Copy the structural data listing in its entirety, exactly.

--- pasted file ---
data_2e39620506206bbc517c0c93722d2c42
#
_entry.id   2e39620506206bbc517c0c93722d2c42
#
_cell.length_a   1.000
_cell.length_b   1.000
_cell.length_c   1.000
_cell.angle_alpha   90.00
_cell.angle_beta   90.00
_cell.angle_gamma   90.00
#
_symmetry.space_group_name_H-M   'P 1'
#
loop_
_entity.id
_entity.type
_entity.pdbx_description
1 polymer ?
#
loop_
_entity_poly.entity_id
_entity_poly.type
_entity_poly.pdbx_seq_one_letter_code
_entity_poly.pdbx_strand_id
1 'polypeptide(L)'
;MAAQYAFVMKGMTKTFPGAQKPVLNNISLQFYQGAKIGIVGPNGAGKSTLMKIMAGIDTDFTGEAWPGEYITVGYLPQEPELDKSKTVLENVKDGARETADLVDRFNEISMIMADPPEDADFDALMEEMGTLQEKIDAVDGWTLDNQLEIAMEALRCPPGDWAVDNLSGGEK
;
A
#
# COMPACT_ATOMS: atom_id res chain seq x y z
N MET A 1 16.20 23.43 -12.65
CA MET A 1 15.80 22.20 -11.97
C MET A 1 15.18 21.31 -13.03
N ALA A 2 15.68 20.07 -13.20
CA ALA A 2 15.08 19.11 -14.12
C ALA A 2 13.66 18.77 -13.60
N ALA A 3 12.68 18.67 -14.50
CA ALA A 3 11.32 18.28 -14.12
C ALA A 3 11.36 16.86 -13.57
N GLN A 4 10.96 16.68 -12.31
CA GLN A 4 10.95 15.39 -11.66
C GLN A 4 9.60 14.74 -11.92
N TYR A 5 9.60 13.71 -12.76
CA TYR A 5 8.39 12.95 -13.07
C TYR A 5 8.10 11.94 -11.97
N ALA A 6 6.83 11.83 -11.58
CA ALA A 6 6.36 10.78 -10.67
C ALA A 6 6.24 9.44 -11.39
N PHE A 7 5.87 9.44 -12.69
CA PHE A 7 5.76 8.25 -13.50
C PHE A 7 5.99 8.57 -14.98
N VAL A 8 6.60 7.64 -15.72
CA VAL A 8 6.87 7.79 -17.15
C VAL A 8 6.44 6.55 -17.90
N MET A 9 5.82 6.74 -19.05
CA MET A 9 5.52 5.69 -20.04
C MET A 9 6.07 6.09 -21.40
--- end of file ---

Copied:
data_2e39620506206bbc517c0c93722d2c42
#
_entry.id   2e39620506206bbc517c0c93722d2c42
#
_cell.length_a   1.000
_cell.length_b   1.000
_cell.length_c   1.000
_cell.angle_alpha   90.00
_cell.angle_beta   90.00
_cell.angle_gamma   90.00
#
_symmetry.space_group_name_H-M   'P 1'
#
loop_
_entity.id
_entity.type
_entity.pdbx_description
1 polymer ?
#
loop_
_entity_poly.entity_id
_entity_poly.type
_entity_poly.pdbx_seq_one_letter_code
_entity_poly.pdbx_strand_id
1 'polypeptide(L)'
;MAAQYAFVMKGMTKTFPGAQKPVLNNISLQFYQGAKIGIVGPNGAGKSTLMKIMAGIDTDFTGEAWPGEYITVGYLPQEPELDKSKTVLENVKDGARETADLVDRFNEISMIMADPPEDADFDALMEEMGTLQEKIDAVDGWTLDNQLEIAMEALRCPPGDWAVDNLSGGEK
;
A
#
# COMPACT_ATOMS: atom_id res chain seq x y z
N MET A 1 16.20 23.43 -12.65
CA MET A 1 15.80 22.20 -11.97
C MET A 1 15.18 21.31 -13.03
N ALA A 2 15.68 20.07 -13.20
CA ALA A 2 15.08 19.11 -14.12
C ALA A 2 13.66 18.77 -13.60
N ALA A 3 12.68 18.67 -14.50
CA ALA A 3 11.32 18.28 -14.12
C ALA A 3 11.36 16.86 -13.57
N GLN A 4 10.96 16.68 -12.31
CA GLN A 4 10.95 15.39 -11.66
C GLN A 4 9.60 14.74 -11.92
N TYR A 5 9.60 13.71 -12.76
CA TYR A 5 8.39 12.95 -13.07
C TYR A 5 8.10 11.94 -11.97
N ALA A 6 6.83 11.83 -11.58
CA ALA A 6 6.36 10.78 -10.67
C ALA A 6 6.24 9.44 -11.39
N PHE A 7 5.87 9.44 -12.69
CA PHE A 7 5.76 8.25 -13.50
C PHE A 7 5.99 8.57 -14.98
N VAL A 8 6.60 7.64 -15.72
CA VAL A 8 6.87 7.79 -17.15
C VAL A 8 6.44 6.55 -17.90
N MET A 9 5.82 6.74 -19.05
CA MET A 9 5.52 5.69 -20.04
C MET A 9 6.07 6.09 -21.40